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As the pandemic-era savings boom fades away, the big banks are seeing a reliable source of cheap funding dry up.

Over the past couple of years, Canadians stuffed their bank accounts with tens of billions of dollars in excess savings, which the banks, in turn, lent out in the form of mortgages and business loans.

But household finances are changing quickly for a host of reasons, from inflation and interest rates, to a resurgence of spending on travel and hospitality, to the end of emergency government benefit programs.

Soaring growth rates in bank deposits appear to be a thing of the past. “The reverse will now happen, and you’re going to see drainage at some point,” said Maria Solovieva, an economist at Toronto-Dominion Bank. “I think the banks are now preparing for that, looking for alternative funding.”

In March, Canadian corporations – primarily the big banks – tapped foreign bond markets for a total of $25-billion, bringing the trailing 12-month sum to nearly $150-billion.

Not only does that smash the previous record, it is also roughly triple the amount raised abroad by all other Canadian issuers combined over the same time period. That includes the federal and provincial governments, which still have sizable pandemic-related budget deficits to cover.

That level of fundraising represents “a truly extraordinary amount of foreign engagement in Canada,” Warren Lovely, an economist with National Bank of Canada, wrote in a recent note.

There’s a good reason the banks are so active in foreign bond markets – flooding the Canadian market with debt could inflate bond yields and widen credit spreads, which translate to higher borrowing costs.

“It’s a diversionary tactic that helps to insulate domestic credit spreads and one pursued not only by our banks but by Canada’s provincial governments too,” Mr. Lovely wrote.

As for the timing of the banks’ borrowing spree, consider that up to the end of March, loan growth in Canada remained robust, while deposit growth started to weaken.

That left a gap to be filled by capital markets funding.

In the first quarter, the Big Six banks saw their deposits grow by an average of just 0.8 per cent, with some banks already starting to see contraction, Paul Holden, an analyst at CIBC World Markets, said in a research note.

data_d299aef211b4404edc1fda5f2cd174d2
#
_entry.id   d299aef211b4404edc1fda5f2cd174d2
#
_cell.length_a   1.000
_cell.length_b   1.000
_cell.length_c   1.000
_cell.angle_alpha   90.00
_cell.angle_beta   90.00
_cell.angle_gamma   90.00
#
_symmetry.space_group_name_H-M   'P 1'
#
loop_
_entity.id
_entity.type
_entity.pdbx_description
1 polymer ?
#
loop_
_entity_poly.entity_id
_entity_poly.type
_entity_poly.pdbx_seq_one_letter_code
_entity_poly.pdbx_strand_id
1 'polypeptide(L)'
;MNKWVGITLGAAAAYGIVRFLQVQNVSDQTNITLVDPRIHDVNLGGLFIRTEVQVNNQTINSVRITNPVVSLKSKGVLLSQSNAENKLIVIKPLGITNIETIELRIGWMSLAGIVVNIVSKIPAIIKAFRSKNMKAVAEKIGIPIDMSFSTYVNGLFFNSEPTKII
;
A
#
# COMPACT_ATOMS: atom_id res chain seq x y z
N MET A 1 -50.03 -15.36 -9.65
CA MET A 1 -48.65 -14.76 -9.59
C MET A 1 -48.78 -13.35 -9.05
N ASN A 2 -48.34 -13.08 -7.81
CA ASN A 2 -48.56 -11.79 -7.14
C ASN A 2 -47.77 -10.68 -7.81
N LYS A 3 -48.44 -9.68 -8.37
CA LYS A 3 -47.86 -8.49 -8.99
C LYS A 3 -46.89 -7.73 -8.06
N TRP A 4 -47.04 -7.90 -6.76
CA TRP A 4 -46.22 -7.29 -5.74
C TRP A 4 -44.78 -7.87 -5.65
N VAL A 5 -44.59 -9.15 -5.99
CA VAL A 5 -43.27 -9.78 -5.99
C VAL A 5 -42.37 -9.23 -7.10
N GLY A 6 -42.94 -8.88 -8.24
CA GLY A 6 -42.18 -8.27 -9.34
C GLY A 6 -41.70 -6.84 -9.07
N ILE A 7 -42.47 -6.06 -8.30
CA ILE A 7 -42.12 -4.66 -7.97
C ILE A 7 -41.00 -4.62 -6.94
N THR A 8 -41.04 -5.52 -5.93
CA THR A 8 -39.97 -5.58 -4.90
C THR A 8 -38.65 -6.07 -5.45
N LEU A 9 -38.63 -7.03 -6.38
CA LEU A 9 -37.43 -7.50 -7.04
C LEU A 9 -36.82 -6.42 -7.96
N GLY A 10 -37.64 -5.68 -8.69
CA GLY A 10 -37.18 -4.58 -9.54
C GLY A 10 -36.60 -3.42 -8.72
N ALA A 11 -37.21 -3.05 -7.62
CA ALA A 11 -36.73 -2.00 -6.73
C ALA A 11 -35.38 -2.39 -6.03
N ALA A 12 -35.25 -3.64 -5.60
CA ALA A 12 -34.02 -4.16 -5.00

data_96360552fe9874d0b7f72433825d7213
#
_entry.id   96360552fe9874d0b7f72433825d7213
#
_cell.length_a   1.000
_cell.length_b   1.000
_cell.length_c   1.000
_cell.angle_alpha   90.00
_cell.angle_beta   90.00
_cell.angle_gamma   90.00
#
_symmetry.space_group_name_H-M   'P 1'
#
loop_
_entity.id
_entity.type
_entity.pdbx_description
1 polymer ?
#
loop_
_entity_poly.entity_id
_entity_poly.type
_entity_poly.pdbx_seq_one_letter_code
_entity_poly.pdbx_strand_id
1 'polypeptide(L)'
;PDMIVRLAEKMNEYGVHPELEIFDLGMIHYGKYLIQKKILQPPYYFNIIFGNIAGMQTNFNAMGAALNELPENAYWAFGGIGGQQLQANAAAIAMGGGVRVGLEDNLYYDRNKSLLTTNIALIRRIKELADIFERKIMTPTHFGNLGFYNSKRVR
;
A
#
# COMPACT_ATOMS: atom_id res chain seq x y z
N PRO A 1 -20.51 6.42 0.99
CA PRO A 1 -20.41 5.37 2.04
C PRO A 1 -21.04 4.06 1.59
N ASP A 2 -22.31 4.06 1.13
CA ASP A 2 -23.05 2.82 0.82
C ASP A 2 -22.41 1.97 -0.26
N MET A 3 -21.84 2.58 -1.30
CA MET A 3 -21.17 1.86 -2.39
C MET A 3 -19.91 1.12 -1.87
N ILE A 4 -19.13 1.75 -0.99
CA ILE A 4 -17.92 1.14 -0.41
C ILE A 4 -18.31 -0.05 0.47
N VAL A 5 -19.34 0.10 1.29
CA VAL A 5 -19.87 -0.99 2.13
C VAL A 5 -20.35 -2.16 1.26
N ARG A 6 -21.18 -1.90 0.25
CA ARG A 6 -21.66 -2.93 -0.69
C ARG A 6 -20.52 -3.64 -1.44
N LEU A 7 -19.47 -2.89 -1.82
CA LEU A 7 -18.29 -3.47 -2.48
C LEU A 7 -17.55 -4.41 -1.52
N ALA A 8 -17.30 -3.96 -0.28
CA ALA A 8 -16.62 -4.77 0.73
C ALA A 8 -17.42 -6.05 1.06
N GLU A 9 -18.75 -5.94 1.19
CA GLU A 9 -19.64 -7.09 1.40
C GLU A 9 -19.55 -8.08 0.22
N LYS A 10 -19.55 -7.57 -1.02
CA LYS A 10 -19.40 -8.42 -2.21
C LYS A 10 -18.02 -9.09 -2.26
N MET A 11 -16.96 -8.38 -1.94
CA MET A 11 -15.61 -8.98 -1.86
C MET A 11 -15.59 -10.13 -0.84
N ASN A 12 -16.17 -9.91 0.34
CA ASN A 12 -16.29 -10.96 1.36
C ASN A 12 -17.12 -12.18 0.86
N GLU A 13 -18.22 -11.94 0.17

Compare that with the heart of the pandemic period, when deposits soared by nearly 30 per cent across the group.

Despite a global public-health crisis, which brought with it a monumental economic shock, household finances in Canada, on average, actually improved – the effect of copious government stimulus combined with the limitations that lockdown life put on spending.

Economists estimate the excess deposits in Canadian accounts at somewhere between $70-billion and $90-billion.

Quantitative easing – a form of stimulus whereby the Bank of Canada purchased bonds directly from the private sector, also played a role in inflating deposits in the banking system, Ms. Solovieva said.

All of that has gone into reverse. The federal government is in the process of winding down two years of emergency spending. With pandemic restrictions mostly lifted, credit card spending returned to pre-pandemic levels by the end of 2021, according to credit reporting agency TransUnion.

Meanwhile, inflation is claiming a rising share of spending, and rising rates mean that interest costs will increasingly bite into household budgets, as Canadians take on new debt or renew their mortgages.

There are additional forces drawing money out of Canadian bank accounts. Higher interest rates incentivize Canadians to move money out of deposit accounts and into fixed-income securities, Ms. Solovieva said.

Finally, the Bank of Canada has started its process of stimulus withdrawal, known as quantitative tightening, which will remove liquidity and deposits from the banking system. Rampant inflation has forced the Bank of Canada into a more aggressive timetable than anticipated, which is likely to wipe out all deposit growth by next year, Ms. Solovieva said.

And while Canada’s banks have readily accessed international debt markets, deposits are a cheaper source of funding.

“Deposit growth will become increasingly important,” Mr. Holden wrote in a note referencing National Bank of Canada. “In a rate-tightening environment and with bond … yields rising, cheap costs of funding will be essential.”

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